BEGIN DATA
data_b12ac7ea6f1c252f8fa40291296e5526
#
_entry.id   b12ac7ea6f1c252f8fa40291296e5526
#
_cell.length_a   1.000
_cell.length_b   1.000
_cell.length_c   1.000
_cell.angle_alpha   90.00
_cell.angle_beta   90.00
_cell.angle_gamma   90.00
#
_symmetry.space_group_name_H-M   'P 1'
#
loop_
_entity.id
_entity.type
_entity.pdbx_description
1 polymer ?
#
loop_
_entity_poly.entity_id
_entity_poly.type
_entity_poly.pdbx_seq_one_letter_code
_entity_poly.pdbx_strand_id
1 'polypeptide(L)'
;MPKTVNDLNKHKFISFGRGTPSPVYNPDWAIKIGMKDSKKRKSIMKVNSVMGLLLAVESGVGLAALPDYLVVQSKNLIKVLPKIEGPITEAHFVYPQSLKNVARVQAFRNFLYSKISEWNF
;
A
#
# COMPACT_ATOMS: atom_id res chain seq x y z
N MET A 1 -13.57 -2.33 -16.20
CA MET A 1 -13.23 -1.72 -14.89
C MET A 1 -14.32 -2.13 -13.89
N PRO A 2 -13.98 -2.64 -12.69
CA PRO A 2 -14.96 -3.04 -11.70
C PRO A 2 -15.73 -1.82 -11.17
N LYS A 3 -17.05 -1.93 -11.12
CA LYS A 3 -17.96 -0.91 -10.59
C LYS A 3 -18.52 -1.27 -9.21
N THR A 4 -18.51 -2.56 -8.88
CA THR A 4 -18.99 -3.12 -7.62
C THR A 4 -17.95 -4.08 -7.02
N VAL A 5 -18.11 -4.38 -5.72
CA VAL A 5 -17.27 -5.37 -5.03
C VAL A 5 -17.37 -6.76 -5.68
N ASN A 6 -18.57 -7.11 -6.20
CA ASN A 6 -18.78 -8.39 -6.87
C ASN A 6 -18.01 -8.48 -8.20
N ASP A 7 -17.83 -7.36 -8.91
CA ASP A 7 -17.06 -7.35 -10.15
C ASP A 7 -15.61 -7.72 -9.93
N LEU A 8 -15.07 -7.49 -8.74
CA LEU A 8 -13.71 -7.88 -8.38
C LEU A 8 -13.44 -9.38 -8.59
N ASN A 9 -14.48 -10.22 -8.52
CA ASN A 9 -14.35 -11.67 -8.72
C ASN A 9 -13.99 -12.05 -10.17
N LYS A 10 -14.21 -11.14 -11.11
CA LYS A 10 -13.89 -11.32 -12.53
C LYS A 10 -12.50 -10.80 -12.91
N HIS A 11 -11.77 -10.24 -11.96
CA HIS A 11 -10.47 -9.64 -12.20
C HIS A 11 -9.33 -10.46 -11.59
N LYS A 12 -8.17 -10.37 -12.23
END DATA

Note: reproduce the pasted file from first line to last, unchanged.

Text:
data_b12ac7ea6f1c252f8fa40291296e5526
#
_entry.id   b12ac7ea6f1c252f8fa40291296e5526
#
_cell.length_a   1.000
_cell.length_b   1.000
_cell.length_c   1.000
_cell.angle_alpha   90.00
_cell.angle_beta   90.00
_cell.angle_gamma   90.00
#
_symmetry.space_group_name_H-M   'P 1'
#
loop_
_entity.id
_entity.type
_entity.pdbx_description
1 polymer ?
#
loop_
_entity_poly.entity_id
_entity_poly.type
_entity_poly.pdbx_seq_one_letter_code
_entity_poly.pdbx_strand_id
1 'polypeptide(L)'
;MPKTVNDLNKHKFISFGRGTPSPVYNPDWAIKIGMKDSKKRKSIMKVNSVMGLLLAVESGVGLAALPDYLVVQSKNLIKVLPKIEGPITEAHFVYPQSLKNVARVQAFRNFLYSKISEWNF
;
A
#
# COMPACT_ATOMS: atom_id res chain seq x y z
N MET A 1 -13.57 -2.33 -16.20
CA MET A 1 -13.23 -1.72 -14.89
C MET A 1 -14.32 -2.13 -13.89
N PRO A 2 -13.98 -2.64 -12.69
CA PRO A 2 -14.96 -3.04 -11.70
C PRO A 2 -15.73 -1.82 -11.17
N LYS A 3 -17.05 -1.93 -11.12
CA LYS A 3 -17.96 -0.91 -10.59
C LYS A 3 -18.52 -1.27 -9.21
N THR A 4 -18.51 -2.56 -8.88
CA THR A 4 -18.99 -3.12 -7.62
C THR A 4 -17.95 -4.08 -7.02
N VAL A 5 -18.11 -4.38 -5.72
CA VAL A 5 -17.27 -5.37 -5.03
C VAL A 5 -17.37 -6.76 -5.68
N ASN A 6 -18.57 -7.11 -6.20
CA ASN A 6 -18.78 -8.39 -6.87
C ASN A 6 -18.01 -8.48 -8.20
N ASP A 7 -17.83 -7.36 -8.91
CA ASP A 7 -17.06 -7.35 -10.15
C ASP A 7 -15.61 -7.72 -9.93
N LEU A 8 -15.07 -7.49 -8.74
CA LEU A 8 -13.71 -7.88 -8.38
C LEU A 8 -13.44 -9.38 -8.59
N ASN A 9 -14.48 -10.22 -8.52
CA ASN A 9 -14.35 -11.67 -8.72
C ASN A 9 -13.99 -12.05 -10.17
N LYS A 10 -14.21 -11.14 -11.11
CA LYS A 10 -13.89 -11.32 -12.53
C LYS A 10 -12.50 -10.80 -12.91
N HIS A 11 -11.77 -10.24 -11.96
CA HIS A 11 -10.47 -9.64 -12.20
C HIS A 11 -9.33 -10.46 -11.59
N LYS A 12 -8.17 -10.37 -12.23